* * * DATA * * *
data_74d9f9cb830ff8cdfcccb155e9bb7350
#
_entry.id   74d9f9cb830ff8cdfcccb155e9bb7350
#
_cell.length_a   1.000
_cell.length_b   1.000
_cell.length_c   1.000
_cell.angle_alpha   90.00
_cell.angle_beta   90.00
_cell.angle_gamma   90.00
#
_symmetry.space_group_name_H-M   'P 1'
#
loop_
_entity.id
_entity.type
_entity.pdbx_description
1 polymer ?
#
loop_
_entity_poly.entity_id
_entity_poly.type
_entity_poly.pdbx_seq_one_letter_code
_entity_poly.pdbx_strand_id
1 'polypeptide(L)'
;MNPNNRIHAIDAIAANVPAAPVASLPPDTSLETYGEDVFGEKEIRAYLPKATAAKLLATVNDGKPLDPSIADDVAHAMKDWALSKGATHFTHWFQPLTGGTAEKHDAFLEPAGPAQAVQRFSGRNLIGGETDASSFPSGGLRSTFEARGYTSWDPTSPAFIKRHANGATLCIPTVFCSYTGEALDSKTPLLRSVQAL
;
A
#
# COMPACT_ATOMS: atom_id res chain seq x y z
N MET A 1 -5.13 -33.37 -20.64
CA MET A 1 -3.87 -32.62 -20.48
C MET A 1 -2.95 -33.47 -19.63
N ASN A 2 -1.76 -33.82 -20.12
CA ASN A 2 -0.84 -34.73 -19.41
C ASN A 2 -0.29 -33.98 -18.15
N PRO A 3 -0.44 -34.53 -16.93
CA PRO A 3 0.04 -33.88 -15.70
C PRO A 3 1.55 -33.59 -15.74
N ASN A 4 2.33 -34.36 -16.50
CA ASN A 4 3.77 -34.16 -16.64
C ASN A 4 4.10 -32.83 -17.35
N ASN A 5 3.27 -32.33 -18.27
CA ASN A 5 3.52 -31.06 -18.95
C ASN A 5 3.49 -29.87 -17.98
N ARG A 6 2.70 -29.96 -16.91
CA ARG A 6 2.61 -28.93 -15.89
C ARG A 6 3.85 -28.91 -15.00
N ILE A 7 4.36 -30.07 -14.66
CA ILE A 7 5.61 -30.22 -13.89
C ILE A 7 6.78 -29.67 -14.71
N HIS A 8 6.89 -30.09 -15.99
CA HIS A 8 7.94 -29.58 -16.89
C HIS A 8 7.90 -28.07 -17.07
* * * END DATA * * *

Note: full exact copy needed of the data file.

data_74d9f9cb830ff8cdfcccb155e9bb7350
#
_entry.id   74d9f9cb830ff8cdfcccb155e9bb7350
#
_cell.length_a   1.000
_cell.length_b   1.000
_cell.length_c   1.000
_cell.angle_alpha   90.00
_cell.angle_beta   90.00
_cell.angle_gamma   90.00
#
_symmetry.space_group_name_H-M   'P 1'
#
loop_
_entity.id
_entity.type
_entity.pdbx_description
1 polymer ?
#
loop_
_entity_poly.entity_id
_entity_poly.type
_entity_poly.pdbx_seq_one_letter_code
_entity_poly.pdbx_strand_id
1 'polypeptide(L)'
;MNPNNRIHAIDAIAANVPAAPVASLPPDTSLETYGEDVFGEKEIRAYLPKATAAKLLATVNDGKPLDPSIADDVAHAMKDWALSKGATHFTHWFQPLTGGTAEKHDAFLEPAGPAQAVQRFSGRNLIGGETDASSFPSGGLRSTFEARGYTSWDPTSPAFIKRHANGATLCIPTVFCSYTGEALDSKTPLLRSVQAL
;
A
#
# COMPACT_ATOMS: atom_id res chain seq x y z
N MET A 1 -5.13 -33.37 -20.64
CA MET A 1 -3.87 -32.62 -20.48
C MET A 1 -2.95 -33.47 -19.63
N ASN A 2 -1.76 -33.82 -20.12
CA ASN A 2 -0.84 -34.73 -19.41
C ASN A 2 -0.29 -33.98 -18.15
N PRO A 3 -0.44 -34.53 -16.93
CA PRO A 3 0.04 -33.88 -15.70
C PRO A 3 1.55 -33.59 -15.74
N ASN A 4 2.33 -34.36 -16.50
CA ASN A 4 3.77 -34.16 -16.64
C ASN A 4 4.10 -32.83 -17.35
N ASN A 5 3.27 -32.33 -18.27
CA ASN A 5 3.52 -31.06 -18.95
C ASN A 5 3.49 -29.87 -17.98
N ARG A 6 2.70 -29.96 -16.91
CA ARG A 6 2.61 -28.93 -15.89
C ARG A 6 3.85 -28.91 -15.00
N ILE A 7 4.36 -30.07 -14.66
CA ILE A 7 5.61 -30.22 -13.89
C ILE A 7 6.78 -29.67 -14.71
N HIS A 8 6.89 -30.09 -15.99
CA HIS A 8 7.94 -29.58 -16.89
C HIS A 8 7.90 -28.07 -17.07